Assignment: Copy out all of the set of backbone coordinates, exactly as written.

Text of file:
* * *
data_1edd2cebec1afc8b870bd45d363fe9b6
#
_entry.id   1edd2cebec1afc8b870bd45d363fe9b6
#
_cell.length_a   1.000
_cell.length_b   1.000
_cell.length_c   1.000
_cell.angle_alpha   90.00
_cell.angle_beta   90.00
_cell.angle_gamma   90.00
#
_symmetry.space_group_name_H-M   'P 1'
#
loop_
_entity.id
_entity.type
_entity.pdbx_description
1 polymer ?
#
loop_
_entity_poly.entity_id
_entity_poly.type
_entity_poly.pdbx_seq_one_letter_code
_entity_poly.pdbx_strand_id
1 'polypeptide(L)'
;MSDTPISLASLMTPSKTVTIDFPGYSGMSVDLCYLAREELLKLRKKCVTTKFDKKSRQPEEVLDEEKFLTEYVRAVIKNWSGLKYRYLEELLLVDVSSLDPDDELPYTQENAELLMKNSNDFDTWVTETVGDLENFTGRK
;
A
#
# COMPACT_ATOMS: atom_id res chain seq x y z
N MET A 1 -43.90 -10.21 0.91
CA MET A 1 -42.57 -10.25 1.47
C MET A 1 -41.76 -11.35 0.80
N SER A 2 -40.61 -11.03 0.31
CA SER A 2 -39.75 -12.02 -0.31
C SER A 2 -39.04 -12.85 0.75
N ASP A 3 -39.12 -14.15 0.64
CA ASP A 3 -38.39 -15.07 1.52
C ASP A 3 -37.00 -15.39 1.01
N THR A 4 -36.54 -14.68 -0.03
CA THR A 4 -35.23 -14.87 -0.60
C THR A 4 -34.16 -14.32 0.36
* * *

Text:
data_1edd2cebec1afc8b870bd45d363fe9b6
#
_entry.id   1edd2cebec1afc8b870bd45d363fe9b6
#
_cell.length_a   1.000
_cell.length_b   1.000
_cell.length_c   1.000
_cell.angle_alpha   90.00
_cell.angle_beta   90.00
_cell.angle_gamma   90.00
#
_symmetry.space_group_name_H-M   'P 1'
#
loop_
_entity.id
_entity.type
_entity.pdbx_description
1 polymer ?
#
loop_
_entity_poly.entity_id
_entity_poly.type
_entity_poly.pdbx_seq_one_letter_code
_entity_poly.pdbx_strand_id
1 'polypeptide(L)'
;MSDTPISLASLMTPSKTVTIDFPGYSGMSVDLCYLAREELLKLRKKCVTTKFDKKSRQPEEVLDEEKFLTEYVRAVIKNWSGLKYRYLEELLLVDVSSLDPDDELPYTQENAELLMKNSNDFDTWVTETVGDLENFTGRK
;
A
#
# COMPACT_ATOMS: atom_id res chain seq x y z
N MET A 1 -43.90 -10.21 0.91
CA MET A 1 -42.57 -10.25 1.47
C MET A 1 -41.76 -11.35 0.80
N SER A 2 -40.61 -11.03 0.31
CA SER A 2 -39.75 -12.02 -0.31
C SER A 2 -39.04 -12.85 0.75
N ASP A 3 -39.12 -14.15 0.64
CA ASP A 3 -38.39 -15.07 1.52
C ASP A 3 -37.00 -15.39 1.01
N THR A 4 -36.54 -14.68 -0.03
CA THR A 4 -35.23 -14.87 -0.60
C THR A 4 -34.16 -14.32 0.36